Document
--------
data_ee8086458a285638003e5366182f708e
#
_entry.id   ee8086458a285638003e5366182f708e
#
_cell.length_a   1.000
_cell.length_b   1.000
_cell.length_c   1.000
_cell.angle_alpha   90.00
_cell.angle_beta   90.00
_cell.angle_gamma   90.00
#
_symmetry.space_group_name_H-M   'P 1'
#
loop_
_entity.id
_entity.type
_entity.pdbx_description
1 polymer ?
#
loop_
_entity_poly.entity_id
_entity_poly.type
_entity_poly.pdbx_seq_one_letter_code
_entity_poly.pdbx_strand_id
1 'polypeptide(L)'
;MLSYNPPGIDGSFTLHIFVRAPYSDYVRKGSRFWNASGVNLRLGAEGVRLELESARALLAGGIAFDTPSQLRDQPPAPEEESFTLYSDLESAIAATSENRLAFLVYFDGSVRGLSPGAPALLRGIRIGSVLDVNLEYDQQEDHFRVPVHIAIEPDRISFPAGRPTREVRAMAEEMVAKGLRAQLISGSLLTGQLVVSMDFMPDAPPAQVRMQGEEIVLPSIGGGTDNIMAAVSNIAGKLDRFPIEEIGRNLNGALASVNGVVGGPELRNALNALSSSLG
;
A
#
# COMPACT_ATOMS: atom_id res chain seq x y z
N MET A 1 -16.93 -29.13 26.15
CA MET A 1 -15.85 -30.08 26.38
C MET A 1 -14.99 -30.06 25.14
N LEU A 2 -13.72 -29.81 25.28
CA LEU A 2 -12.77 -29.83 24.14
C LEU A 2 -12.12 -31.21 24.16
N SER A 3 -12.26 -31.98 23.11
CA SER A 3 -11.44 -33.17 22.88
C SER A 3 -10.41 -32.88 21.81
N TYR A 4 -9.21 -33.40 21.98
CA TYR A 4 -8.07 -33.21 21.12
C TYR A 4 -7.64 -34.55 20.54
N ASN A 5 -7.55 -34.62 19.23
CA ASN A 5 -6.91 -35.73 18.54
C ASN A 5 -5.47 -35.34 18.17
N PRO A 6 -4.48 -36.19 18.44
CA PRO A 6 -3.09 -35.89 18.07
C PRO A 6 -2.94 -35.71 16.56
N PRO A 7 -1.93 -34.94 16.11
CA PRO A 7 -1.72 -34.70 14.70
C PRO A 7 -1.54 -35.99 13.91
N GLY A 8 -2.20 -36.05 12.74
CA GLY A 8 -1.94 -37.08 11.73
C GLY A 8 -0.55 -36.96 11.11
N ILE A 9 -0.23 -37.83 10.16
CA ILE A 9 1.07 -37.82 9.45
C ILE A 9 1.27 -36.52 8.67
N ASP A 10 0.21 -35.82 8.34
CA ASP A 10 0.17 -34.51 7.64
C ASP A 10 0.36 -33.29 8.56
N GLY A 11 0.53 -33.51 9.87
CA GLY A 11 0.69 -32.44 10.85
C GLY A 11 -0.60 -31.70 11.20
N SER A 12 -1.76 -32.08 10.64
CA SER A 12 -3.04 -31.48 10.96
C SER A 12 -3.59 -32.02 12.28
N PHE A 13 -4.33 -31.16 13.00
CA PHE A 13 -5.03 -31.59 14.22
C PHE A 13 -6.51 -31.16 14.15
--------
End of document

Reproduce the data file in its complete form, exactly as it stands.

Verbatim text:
data_ee8086458a285638003e5366182f708e
#
_entry.id   ee8086458a285638003e5366182f708e
#
_cell.length_a   1.000
_cell.length_b   1.000
_cell.length_c   1.000
_cell.angle_alpha   90.00
_cell.angle_beta   90.00
_cell.angle_gamma   90.00
#
_symmetry.space_group_name_H-M   'P 1'
#
loop_
_entity.id
_entity.type
_entity.pdbx_description
1 polymer ?
#
loop_
_entity_poly.entity_id
_entity_poly.type
_entity_poly.pdbx_seq_one_letter_code
_entity_poly.pdbx_strand_id
1 'polypeptide(L)'
;MLSYNPPGIDGSFTLHIFVRAPYSDYVRKGSRFWNASGVNLRLGAEGVRLELESARALLAGGIAFDTPSQLRDQPPAPEEESFTLYSDLESAIAATSENRLAFLVYFDGSVRGLSPGAPALLRGIRIGSVLDVNLEYDQQEDHFRVPVHIAIEPDRISFPAGRPTREVRAMAEEMVAKGLRAQLISGSLLTGQLVVSMDFMPDAPPAQVRMQGEEIVLPSIGGGTDNIMAAVSNIAGKLDRFPIEEIGRNLNGALASVNGVVGGPELRNALNALSSSLG
;
A
#
# COMPACT_ATOMS: atom_id res chain seq x y z
N MET A 1 -16.93 -29.13 26.15
CA MET A 1 -15.85 -30.08 26.38
C MET A 1 -14.99 -30.06 25.14
N LEU A 2 -13.72 -29.81 25.28
CA LEU A 2 -12.77 -29.83 24.14
C LEU A 2 -12.12 -31.21 24.16
N SER A 3 -12.26 -31.98 23.11
CA SER A 3 -11.44 -33.17 22.88
C SER A 3 -10.41 -32.88 21.81
N TYR A 4 -9.21 -33.40 21.98
CA TYR A 4 -8.07 -33.21 21.12
C TYR A 4 -7.64 -34.55 20.54
N ASN A 5 -7.55 -34.62 19.23
CA ASN A 5 -6.91 -35.73 18.54
C ASN A 5 -5.47 -35.34 18.17
N PRO A 6 -4.48 -36.19 18.44
CA PRO A 6 -3.09 -35.89 18.07
C PRO A 6 -2.94 -35.71 16.56
N PRO A 7 -1.93 -34.94 16.11
CA PRO A 7 -1.72 -34.70 14.70
C PRO A 7 -1.54 -35.99 13.91
N GLY A 8 -2.20 -36.05 12.74
CA GLY A 8 -1.94 -37.08 11.73
C GLY A 8 -0.55 -36.96 11.11
N ILE A 9 -0.23 -37.83 10.16
CA ILE A 9 1.07 -37.82 9.45
C ILE A 9 1.27 -36.52 8.67
N ASP A 10 0.21 -35.82 8.34
CA ASP A 10 0.17 -34.51 7.64
C ASP A 10 0.36 -33.29 8.56
N GLY A 11 0.53 -33.51 9.87
CA GLY A 11 0.69 -32.44 10.85
C GLY A 11 -0.60 -31.70 11.20
N SER A 12 -1.76 -32.08 10.64
CA SER A 12 -3.04 -31.48 10.96
C SER A 12 -3.59 -32.02 12.28
N PHE A 13 -4.33 -31.16 13.00
CA PHE A 13 -5.03 -31.59 14.22
C PHE A 13 -6.51 -31.16 14.15